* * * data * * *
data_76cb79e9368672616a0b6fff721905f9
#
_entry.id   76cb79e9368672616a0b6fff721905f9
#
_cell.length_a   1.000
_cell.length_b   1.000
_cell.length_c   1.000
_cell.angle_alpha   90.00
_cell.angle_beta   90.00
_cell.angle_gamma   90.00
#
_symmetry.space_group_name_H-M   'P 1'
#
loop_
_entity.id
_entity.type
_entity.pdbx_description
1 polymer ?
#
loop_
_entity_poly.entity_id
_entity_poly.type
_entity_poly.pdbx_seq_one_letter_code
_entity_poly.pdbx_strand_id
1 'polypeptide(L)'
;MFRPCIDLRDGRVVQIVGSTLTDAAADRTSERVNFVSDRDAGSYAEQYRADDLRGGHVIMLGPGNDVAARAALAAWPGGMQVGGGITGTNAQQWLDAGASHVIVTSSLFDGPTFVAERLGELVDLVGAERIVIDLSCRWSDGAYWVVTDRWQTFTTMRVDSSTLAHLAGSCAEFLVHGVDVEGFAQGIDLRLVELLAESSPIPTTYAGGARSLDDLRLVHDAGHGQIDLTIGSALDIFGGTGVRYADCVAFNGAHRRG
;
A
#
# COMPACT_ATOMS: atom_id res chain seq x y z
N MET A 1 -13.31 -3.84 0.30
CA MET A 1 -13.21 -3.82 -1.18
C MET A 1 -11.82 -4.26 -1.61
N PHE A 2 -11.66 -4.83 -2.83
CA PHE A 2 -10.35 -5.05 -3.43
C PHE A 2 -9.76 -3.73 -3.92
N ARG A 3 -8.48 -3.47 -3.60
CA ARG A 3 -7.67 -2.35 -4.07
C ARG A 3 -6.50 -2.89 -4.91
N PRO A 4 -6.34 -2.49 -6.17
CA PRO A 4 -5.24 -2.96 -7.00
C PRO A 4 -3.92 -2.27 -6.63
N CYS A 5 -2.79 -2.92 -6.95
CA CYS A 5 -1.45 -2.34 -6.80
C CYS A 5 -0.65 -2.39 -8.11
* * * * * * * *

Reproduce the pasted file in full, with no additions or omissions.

data_76cb79e9368672616a0b6fff721905f9
#
_entry.id   76cb79e9368672616a0b6fff721905f9
#
_cell.length_a   1.000
_cell.length_b   1.000
_cell.length_c   1.000
_cell.angle_alpha   90.00
_cell.angle_beta   90.00
_cell.angle_gamma   90.00
#
_symmetry.space_group_name_H-M   'P 1'
#
loop_
_entity.id
_entity.type
_entity.pdbx_description
1 polymer ?
#
loop_
_entity_poly.entity_id
_entity_poly.type
_entity_poly.pdbx_seq_one_letter_code
_entity_poly.pdbx_strand_id
1 'polypeptide(L)'
;MFRPCIDLRDGRVVQIVGSTLTDAAADRTSERVNFVSDRDAGSYAEQYRADDLRGGHVIMLGPGNDVAARAALAAWPGGMQVGGGITGTNAQQWLDAGASHVIVTSSLFDGPTFVAERLGELVDLVGAERIVIDLSCRWSDGAYWVVTDRWQTFTTMRVDSSTLAHLAGSCAEFLVHGVDVEGFAQGIDLRLVELLAESSPIPTTYAGGARSLDDLRLVHDAGHGQIDLTIGSALDIFGGTGVRYADCVAFNGAHRRG
;
A
#
# COMPACT_ATOMS: atom_id res chain seq x y z
N MET A 1 -13.31 -3.84 0.30
CA MET A 1 -13.21 -3.82 -1.18
C MET A 1 -11.82 -4.26 -1.61
N PHE A 2 -11.66 -4.83 -2.83
CA PHE A 2 -10.35 -5.05 -3.43
C PHE A 2 -9.76 -3.73 -3.92
N ARG A 3 -8.48 -3.47 -3.60
CA ARG A 3 -7.67 -2.35 -4.07
C ARG A 3 -6.50 -2.89 -4.91
N PRO A 4 -6.34 -2.49 -6.17
CA PRO A 4 -5.24 -2.96 -7.00
C PRO A 4 -3.92 -2.27 -6.63
N CYS A 5 -2.79 -2.92 -6.95
CA CYS A 5 -1.45 -2.34 -6.80
C CYS A 5 -0.65 -2.39 -8.11